Mercy Corps has been working in Afghanistan since 1986. Decades of ongoing conflict, political instability, drought and economic chaos have left Afghanistan one of the world’s poorest and unstable nations. Eighty-five percent of the population relies on agriculture and natural resource-based livelihoods, leaving them vulnerable in a precarious economy.
Due to a worsening economy and a growing youth population, many people are unable to find suitable work. Currently, over 70% of the population is under the age of 30, and 400,000 young people reach working age yearly — there are not enough jobs available to meet their employment needs.
Climate change and challenges in managing natural resources have increased conflict in recent years. Approximately 75% of Afghans are at risk of their land becoming desert, particularly in rural areas.
- Agricultural Development: Increasing farmers' production through training, infrastructure improvements and links to local and global markets.
- Youth Programs: Providing young people with vocational training and support to start small businesses.
- Environment: Addressing natural resource depletion by educating farmers and government officials about sustainable water management.
- Renewable Energy Installing solar systems in community spaces to support economic growth and better access to social services, like schools and health clinics.
- Women & Gender: Helping women learn job skills and start small businesses.
All stories about Afghanistan
Afghanistan: Rice, roads and little bit of hope
"It is an impressive sight," enthuses Engineer Saddiq of Mercy Corps' Taloqan office.
Afghanistan: A powerful partnership in northern Afghanistan
After six months of extreme challenges and rapidly changing circumstances, Mercy Corps, The United Methodist Committee on Relief (UMCOR) and World Vision International (WVI) are finishing a highly successful project in Northern Afghanistan.
Afghanistan: Giving back by going back
He comes from a place called Sheen Kallay, or green village, but after fours years of drought there are only small patches of green near the southern Afghanistan hometown of Dr. Mohammad Khan Kharoti.
Afghanistan: Hospital worker, staff provide lifesaving care in southern Afghanistan
Abdul Qayyoum took on the role of administrator of the Mercy Corps-run Hazarjuft Hospital in the southern Afghanistan Helmand province just three months after it opened its doors in 1999.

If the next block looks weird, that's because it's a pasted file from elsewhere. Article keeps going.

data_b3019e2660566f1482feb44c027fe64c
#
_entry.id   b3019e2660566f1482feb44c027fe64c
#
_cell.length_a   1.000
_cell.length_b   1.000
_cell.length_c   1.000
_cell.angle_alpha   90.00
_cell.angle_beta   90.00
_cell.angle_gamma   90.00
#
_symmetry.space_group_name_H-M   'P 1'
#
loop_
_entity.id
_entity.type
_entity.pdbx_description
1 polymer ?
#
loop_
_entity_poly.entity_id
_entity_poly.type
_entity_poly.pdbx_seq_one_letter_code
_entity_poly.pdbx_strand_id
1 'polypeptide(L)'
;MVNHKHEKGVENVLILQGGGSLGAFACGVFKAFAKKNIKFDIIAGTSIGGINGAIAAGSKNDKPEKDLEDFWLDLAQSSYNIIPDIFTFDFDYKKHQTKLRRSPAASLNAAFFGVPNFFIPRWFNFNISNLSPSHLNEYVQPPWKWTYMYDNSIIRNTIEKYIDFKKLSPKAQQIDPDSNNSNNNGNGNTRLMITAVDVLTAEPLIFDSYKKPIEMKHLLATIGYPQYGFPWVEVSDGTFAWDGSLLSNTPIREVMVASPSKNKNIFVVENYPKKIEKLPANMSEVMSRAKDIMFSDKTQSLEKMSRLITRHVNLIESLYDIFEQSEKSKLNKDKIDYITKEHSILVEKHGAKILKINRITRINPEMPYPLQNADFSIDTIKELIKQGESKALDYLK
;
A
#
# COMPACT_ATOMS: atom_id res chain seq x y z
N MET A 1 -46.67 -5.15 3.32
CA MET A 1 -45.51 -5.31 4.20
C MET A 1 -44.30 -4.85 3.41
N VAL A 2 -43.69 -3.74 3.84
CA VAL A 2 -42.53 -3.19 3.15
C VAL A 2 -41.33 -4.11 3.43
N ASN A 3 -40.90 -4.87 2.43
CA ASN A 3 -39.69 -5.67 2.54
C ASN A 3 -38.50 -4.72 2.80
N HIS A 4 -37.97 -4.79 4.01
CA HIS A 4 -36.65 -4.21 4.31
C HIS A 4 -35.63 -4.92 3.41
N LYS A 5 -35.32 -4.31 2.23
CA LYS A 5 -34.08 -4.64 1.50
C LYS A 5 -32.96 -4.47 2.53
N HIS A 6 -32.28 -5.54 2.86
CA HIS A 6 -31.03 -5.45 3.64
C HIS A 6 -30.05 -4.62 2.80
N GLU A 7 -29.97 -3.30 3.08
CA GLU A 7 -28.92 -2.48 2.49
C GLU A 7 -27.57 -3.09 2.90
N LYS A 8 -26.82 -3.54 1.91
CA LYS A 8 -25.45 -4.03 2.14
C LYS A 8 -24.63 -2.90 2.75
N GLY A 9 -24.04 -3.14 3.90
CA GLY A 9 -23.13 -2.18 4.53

Afghanistan: Mercy Corps staff report "total devastation" in villages hit by quake
Mercy Corps staff in northern Afghanistan report widespread damage to homes and infrastructure in Nahrin and surrounding villages following severe earthquakes and continuing aftershocks that began on Monday. The number of injured is likely to rise as rescue teams reach outlying villages.
Afghanistan: Commentary: Don't miss opportunity to help Afghans' education
Being a refugee from Afghanistan has often gotten me attention. Since Sept. 11, the level of interest about my life and beliefs has risen exponentially. I am often asked to share my thoughts and experiences with others.
Afghanistan: From nomad to doctor
I was born to a nomadic family in Afghanistan. I did not have the opportunity to go school or Madrassa (religious school) when I was young. I was not taught how to read. No one in my family could read or write. We did not enjoy the basic right to literacy.
Afghanistan: Mercy Corps distributes school and hospital supplies in Kabul, Afghanistan
From the hands of students in Issaquah, Washington to desks of children in Kabul, Afghanistan, a Mercy Corps relief mission is helping to deliver much needed aid while also bringing people together.
Afghanistan: Kabul area health clinics in desperate need of rehabilitation
A Mercy Corps assessment team recently visited health clinics in the villages outside the Afghanistan capital, Kabul, and found health facilities lacking basic medicines and patients forced to wait on hallway floors because there were no beds.
Afghanistan: Mercy Corps Founder: There is no victory while millions suffer
Taliban and al-Qaida forces in Afghanistan appear, in large part, to be defeated. Their corpses litter the desolate landscape; their survivors are fleeing to their dark hideouts or are in detention.